Flibanserin: CYP3A4 Inhibitors (Weak) may increase the serum concentration of Flibanserin. Monitor therapy

Flunitrazepam: CNS Depressants may enhance the CNS depressant effect of Flunitrazepam. Management: Reduce the dose of CNS depressants when combined with flunitrazepam and monitor patients for evidence of CNS depression (eg, sedation, respiratory depression). Use non-CNS depressant alternatives when available. Consider therapy modification

Guanethidine: Antipsychotic Agents may diminish the therapeutic effect of Guanethidine. Monitor therapy

Haloperidol: QT-prolonging Agents (Indeterminate Risk - Avoid) may enhance the QTc-prolonging effect of Haloperidol. Monitor therapy

HydrOXYzine: May enhance the CNS depressant effect of CNS Depressants. Monitor therapy

Iohexol: Agents With Seizure Threshold Lowering Potential may enhance the adverse/toxic effect of Iohexol. Specifically, the risk for seizures may be increased. Management: Discontinue agents that may lower the seizure threshold 48 hours prior to intrathecal use of iohexol. Wait at least 24 hours after the procedure to resume such agents. In nonelective procedures, consider use of prophylactic anticonvulsants. Consider therapy modification

Iomeprol: Agents With Seizure Threshold Lowering Potential may enhance the adverse/toxic effect of Iomeprol. Specifically, the risk for seizures may be increased. Management: Discontinue agents that may lower the seizure threshold 48 hours prior to intrathecal use of iomeprol. Wait at least 24 hours after the procedure to resume such agents. In nonelective procedures, consider use of prophylactic anticonvulsants. Consider therapy modification

Iopamidol: Agents With Seizure Threshold Lowering Potential may enhance the adverse/toxic effect of Iopamidol. Specifically, the risk for seizures may be increased. Management: Discontinue agents that may lower the seizure threshold 48 hours prior to intrathecal use of iopamidol. Wait at least 24 hours after the procedure to resume such agents. In nonelective procedures, consider use of prophylactic anticonvulsants. Consider therapy modification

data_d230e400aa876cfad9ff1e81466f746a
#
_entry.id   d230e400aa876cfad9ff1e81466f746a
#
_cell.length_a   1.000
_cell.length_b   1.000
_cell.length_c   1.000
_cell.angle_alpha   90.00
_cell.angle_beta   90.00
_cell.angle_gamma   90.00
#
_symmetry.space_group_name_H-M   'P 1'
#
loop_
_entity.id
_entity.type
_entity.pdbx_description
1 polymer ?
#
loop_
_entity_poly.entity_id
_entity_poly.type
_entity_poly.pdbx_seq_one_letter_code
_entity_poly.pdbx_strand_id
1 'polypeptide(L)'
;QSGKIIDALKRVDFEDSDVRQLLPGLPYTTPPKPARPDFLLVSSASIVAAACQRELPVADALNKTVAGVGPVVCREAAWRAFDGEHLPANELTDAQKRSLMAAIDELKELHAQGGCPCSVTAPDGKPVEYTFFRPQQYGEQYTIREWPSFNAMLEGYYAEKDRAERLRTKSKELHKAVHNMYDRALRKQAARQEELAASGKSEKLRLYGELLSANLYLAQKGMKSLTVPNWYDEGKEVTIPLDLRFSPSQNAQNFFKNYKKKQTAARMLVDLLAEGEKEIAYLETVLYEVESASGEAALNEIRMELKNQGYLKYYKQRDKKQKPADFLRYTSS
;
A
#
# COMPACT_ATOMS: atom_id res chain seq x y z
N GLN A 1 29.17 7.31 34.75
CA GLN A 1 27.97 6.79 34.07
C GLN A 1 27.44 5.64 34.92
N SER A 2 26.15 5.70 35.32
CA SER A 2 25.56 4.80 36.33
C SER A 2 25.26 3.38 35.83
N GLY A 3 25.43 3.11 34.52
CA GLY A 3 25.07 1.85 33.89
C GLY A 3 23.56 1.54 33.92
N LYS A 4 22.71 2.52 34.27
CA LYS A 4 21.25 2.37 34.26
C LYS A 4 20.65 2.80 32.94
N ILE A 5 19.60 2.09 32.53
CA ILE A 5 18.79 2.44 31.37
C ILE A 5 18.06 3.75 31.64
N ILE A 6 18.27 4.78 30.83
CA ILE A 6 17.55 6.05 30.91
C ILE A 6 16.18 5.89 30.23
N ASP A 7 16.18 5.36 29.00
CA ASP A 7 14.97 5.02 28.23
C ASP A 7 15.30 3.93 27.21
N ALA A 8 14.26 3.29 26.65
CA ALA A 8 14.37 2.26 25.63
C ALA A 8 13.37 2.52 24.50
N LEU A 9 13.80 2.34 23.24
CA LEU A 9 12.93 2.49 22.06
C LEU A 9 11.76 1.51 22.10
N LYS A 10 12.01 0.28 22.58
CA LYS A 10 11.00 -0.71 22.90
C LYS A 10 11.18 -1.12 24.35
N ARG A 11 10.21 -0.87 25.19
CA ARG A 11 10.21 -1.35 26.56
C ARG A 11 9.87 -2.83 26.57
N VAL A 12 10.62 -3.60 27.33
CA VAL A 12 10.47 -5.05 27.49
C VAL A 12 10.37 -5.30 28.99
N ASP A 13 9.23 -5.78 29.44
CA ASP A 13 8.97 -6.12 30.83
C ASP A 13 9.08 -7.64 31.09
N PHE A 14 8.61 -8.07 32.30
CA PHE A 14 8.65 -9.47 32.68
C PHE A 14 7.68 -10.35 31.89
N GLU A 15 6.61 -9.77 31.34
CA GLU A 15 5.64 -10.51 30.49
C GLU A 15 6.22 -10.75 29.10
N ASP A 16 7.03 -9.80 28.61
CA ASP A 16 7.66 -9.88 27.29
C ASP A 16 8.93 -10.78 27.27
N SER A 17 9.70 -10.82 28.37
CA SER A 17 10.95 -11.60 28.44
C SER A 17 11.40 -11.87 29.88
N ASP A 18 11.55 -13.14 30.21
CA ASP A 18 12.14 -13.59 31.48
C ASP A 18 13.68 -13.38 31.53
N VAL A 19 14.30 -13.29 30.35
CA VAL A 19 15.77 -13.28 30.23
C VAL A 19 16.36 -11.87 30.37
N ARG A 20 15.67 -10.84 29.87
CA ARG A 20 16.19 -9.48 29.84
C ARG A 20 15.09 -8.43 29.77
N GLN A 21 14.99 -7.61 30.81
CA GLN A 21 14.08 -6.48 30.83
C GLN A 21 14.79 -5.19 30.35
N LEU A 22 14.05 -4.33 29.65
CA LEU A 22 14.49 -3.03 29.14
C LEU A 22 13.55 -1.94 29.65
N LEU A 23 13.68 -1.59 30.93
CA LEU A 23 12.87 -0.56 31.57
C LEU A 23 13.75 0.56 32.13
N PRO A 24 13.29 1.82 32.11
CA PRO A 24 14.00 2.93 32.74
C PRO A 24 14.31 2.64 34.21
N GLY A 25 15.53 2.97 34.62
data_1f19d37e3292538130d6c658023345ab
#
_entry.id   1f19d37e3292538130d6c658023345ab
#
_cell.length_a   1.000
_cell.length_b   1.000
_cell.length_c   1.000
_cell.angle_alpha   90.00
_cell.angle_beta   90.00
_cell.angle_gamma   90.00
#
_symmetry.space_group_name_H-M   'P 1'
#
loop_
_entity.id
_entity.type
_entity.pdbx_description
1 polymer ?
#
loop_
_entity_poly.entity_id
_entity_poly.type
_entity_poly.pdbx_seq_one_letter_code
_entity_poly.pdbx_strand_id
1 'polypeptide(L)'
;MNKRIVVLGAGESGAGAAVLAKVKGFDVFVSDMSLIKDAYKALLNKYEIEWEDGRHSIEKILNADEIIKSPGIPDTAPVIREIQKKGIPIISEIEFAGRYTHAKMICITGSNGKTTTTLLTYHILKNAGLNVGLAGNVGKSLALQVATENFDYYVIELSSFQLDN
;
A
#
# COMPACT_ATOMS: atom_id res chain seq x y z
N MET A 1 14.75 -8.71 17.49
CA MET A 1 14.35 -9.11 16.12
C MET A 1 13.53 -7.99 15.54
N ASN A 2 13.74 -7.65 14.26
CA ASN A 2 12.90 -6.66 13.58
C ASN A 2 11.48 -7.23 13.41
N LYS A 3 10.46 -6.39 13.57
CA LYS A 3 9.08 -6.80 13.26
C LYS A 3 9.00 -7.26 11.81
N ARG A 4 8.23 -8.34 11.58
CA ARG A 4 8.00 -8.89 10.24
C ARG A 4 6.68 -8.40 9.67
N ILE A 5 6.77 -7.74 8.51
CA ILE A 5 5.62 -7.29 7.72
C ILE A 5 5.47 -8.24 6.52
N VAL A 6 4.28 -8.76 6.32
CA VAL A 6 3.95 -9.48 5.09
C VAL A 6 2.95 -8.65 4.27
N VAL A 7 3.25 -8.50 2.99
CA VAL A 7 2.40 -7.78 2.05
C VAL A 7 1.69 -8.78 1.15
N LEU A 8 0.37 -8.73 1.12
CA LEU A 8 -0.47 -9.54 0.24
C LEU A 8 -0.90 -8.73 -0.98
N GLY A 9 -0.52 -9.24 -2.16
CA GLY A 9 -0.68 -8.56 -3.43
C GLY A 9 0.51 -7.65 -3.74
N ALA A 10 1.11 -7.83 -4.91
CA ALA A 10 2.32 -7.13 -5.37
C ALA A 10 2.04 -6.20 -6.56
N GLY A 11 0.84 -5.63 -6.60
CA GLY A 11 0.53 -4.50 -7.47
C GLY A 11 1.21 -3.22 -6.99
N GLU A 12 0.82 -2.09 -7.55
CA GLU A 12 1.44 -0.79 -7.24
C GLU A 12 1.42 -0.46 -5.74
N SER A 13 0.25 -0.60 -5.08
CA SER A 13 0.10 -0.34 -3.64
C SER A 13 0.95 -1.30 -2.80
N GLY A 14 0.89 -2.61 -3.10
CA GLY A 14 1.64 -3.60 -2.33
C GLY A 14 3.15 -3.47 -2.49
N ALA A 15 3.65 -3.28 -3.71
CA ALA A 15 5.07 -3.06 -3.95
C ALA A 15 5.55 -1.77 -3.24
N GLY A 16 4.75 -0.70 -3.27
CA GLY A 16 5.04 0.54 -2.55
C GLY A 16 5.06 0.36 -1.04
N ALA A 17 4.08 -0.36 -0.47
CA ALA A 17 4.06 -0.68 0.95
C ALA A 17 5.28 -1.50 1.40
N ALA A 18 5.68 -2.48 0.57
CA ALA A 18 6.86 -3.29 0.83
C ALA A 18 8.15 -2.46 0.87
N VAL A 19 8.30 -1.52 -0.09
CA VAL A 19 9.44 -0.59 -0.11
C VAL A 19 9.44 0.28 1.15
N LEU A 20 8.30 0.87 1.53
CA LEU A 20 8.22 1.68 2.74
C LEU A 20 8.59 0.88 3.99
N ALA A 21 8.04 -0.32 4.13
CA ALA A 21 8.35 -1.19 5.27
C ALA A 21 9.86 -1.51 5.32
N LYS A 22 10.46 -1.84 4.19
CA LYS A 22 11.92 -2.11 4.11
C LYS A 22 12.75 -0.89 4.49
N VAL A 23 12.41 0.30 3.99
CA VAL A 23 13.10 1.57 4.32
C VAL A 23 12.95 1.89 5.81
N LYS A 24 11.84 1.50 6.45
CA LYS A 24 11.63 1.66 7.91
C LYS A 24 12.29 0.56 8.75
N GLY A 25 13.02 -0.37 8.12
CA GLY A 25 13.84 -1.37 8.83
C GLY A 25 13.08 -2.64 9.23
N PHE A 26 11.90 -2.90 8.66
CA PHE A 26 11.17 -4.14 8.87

Kava Kava: May enhance the adverse/toxic effect of CNS Depressants. Monitor therapy

Lemborexant: CYP3A4 Inhibitors (Weak) may increase the serum concentration of Lemborexant. Management: The maximum recommended dosage of lemborexant is 5 mg, no more than once per night, when coadministered with weak CYP3A4 inhibitors. Consider therapy modification

Lemborexant: May enhance the CNS depressant effect of CNS Depressants. Management: Dosage adjustments of lemborexant and of concomitant CNS depressants may be necessary when administered together because of potentially additive CNS depressant effects. Close monitoring for CNS depressant effects is necessary. Consider therapy modification

Lithium: May enhance the neurotoxic effect of Antipsychotic Agents. Lithium may decrease the serum concentration of Antipsychotic Agents. Specifically noted with chlorpromazine. Monitor therapy

Lofexidine: May enhance the CNS depressant effect of CNS Depressants. Management: Drugs listed as exceptions to this monograph are discussed in further detail in separate drug interaction monographs. Monitor therapy

Lomitapide: CYP3A4 Inhibitors (Weak) may increase the serum concentration of Lomitapide. Management: Patients on lomitapide 5 mg/day may continue that dose. Patients taking lomitapide 10 mg/day or more should decrease the lomitapide dose by half. The lomitapide dose may then be titrated up to a max adult dose of 30 mg/day. Consider therapy modification

Lumefantrine: May increase the serum concentration of CYP2D6 Substrates (High risk with Inhibitors). Monitor therapy

Magnesium Sulfate: May enhance the CNS depressant effect of CNS Depressants. Monitor therapy

Mequitazine: Antipsychotic Agents may enhance the arrhythmogenic effect of Mequitazine. Management: Consider alternatives to one of these agents when possible. While this combination is not specifically contraindicated, mequitazine labeling describes this combination as discouraged. Consider therapy modification

Methotrimeprazine: May enhance the CNS depressant effect of CNS Depressants. CNS Depressants may enhance the CNS depressant effect of Methotrimeprazine. Management: Reduce the usual dose of CNS depressants by 50% if starting methotrimeprazine until the dose of methotrimeprazine is stable. Monitor patient closely for evidence of CNS depression. Consider therapy modification

Methylphenidate: May enhance the adverse/toxic effect of Antipsychotic Agents. Antipsychotic Agents may enhance the adverse/toxic effect of Methylphenidate. Monitor therapy